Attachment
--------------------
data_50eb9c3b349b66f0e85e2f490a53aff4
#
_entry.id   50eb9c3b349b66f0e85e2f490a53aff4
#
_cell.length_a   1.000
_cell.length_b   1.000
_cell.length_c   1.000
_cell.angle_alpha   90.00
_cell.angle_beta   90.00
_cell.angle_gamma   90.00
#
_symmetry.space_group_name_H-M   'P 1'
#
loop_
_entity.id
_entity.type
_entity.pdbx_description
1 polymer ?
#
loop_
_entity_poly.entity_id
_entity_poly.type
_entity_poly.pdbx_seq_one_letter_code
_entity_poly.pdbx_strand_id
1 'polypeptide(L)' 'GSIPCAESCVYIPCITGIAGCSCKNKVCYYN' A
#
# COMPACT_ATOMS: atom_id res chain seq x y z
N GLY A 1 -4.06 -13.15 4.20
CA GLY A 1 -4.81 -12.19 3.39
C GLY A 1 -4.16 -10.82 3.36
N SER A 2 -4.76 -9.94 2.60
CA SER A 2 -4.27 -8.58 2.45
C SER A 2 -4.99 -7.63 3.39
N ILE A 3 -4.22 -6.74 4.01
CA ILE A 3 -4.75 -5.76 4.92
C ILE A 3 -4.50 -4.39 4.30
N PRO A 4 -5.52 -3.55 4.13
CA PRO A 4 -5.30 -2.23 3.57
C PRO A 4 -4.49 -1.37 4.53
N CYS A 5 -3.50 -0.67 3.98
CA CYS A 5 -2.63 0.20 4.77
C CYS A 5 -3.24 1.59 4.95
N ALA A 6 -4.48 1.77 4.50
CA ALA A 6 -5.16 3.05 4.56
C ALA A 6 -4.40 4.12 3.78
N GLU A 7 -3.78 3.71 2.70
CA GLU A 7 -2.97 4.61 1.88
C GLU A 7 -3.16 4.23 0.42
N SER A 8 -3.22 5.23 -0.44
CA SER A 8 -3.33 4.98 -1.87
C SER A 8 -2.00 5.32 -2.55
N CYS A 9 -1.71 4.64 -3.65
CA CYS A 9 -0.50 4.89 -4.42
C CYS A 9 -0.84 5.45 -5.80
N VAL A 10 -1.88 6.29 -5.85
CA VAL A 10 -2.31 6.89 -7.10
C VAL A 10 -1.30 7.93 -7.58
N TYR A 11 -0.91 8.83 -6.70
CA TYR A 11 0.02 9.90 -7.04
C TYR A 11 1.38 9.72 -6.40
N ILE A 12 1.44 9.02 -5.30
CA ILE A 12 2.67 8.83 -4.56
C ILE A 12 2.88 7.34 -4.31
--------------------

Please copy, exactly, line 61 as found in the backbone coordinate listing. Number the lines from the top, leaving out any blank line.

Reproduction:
N ILE A 12 1.44 9.02 -5.30